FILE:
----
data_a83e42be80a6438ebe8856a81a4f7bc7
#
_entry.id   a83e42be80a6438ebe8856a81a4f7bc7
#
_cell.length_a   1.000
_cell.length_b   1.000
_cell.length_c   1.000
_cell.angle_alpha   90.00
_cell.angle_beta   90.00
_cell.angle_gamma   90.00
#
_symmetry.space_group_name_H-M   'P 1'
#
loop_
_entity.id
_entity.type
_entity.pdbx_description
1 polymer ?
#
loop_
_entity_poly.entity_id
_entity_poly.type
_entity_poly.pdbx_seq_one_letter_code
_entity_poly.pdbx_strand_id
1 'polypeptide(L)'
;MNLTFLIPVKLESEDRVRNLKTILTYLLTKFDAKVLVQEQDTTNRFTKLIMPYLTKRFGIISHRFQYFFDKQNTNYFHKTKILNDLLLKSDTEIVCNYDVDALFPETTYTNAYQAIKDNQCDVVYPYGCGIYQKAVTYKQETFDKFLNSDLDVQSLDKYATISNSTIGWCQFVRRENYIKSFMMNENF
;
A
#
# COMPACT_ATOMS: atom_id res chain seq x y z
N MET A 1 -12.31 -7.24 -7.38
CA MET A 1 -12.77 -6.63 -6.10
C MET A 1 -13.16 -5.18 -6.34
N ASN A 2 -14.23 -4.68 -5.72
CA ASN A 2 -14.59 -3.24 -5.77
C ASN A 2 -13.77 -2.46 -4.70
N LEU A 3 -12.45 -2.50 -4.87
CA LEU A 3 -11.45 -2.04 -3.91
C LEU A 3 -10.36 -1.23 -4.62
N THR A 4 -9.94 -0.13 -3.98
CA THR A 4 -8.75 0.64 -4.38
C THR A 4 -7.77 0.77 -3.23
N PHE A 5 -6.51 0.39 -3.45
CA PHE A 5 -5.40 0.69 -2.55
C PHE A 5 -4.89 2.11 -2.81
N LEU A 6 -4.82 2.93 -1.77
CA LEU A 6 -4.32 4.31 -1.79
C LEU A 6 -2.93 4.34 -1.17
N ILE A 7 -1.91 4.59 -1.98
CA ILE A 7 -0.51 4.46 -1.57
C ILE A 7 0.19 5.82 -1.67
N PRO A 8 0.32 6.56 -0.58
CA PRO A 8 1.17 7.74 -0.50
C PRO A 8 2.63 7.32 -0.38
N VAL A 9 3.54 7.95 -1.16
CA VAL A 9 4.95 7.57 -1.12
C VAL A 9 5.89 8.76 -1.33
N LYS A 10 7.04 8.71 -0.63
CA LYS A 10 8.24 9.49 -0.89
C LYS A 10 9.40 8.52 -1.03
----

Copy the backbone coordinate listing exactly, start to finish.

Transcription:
data_a83e42be80a6438ebe8856a81a4f7bc7
#
_entry.id   a83e42be80a6438ebe8856a81a4f7bc7
#
_cell.length_a   1.000
_cell.length_b   1.000
_cell.length_c   1.000
_cell.angle_alpha   90.00
_cell.angle_beta   90.00
_cell.angle_gamma   90.00
#
_symmetry.space_group_name_H-M   'P 1'
#
loop_
_entity.id
_entity.type
_entity.pdbx_description
1 polymer ?
#
loop_
_entity_poly.entity_id
_entity_poly.type
_entity_poly.pdbx_seq_one_letter_code
_entity_poly.pdbx_strand_id
1 'polypeptide(L)'
;MNLTFLIPVKLESEDRVRNLKTILTYLLTKFDAKVLVQEQDTTNRFTKLIMPYLTKRFGIISHRFQYFFDKQNTNYFHKTKILNDLLLKSDTEIVCNYDVDALFPETTYTNAYQAIKDNQCDVVYPYGCGIYQKAVTYKQETFDKFLNSDLDVQSLDKYATISNSTIGWCQFVRRENYIKSFMMNENF
;
A
#
# COMPACT_ATOMS: atom_id res chain seq x y z
N MET A 1 -12.31 -7.24 -7.38
CA MET A 1 -12.77 -6.63 -6.10
C MET A 1 -13.16 -5.18 -6.34
N ASN A 2 -14.23 -4.68 -5.72
CA ASN A 2 -14.59 -3.24 -5.77
C ASN A 2 -13.77 -2.46 -4.70
N LEU A 3 -12.45 -2.50 -4.87
CA LEU A 3 -11.45 -2.04 -3.91
C LEU A 3 -10.36 -1.23 -4.62
N THR A 4 -9.94 -0.13 -3.98
CA THR A 4 -8.75 0.64 -4.38
C THR A 4 -7.77 0.77 -3.23
N PHE A 5 -6.51 0.39 -3.45
CA PHE A 5 -5.40 0.69 -2.55
C PHE A 5 -4.89 2.11 -2.81
N LEU A 6 -4.82 2.93 -1.77
CA LEU A 6 -4.32 4.31 -1.79
C LEU A 6 -2.93 4.34 -1.17
N ILE A 7 -1.91 4.59 -1.98
CA ILE A 7 -0.51 4.46 -1.57
C ILE A 7 0.19 5.82 -1.67
N PRO A 8 0.32 6.56 -0.58
CA PRO A 8 1.17 7.74 -0.50
C PRO A 8 2.63 7.32 -0.38
N VAL A 9 3.54 7.95 -1.16
CA VAL A 9 4.95 7.57 -1.12
C VAL A 9 5.89 8.76 -1.33
N LYS A 10 7.04 8.71 -0.63
CA LYS A 10 8.24 9.49 -0.89
C LYS A 10 9.40 8.52 -1.03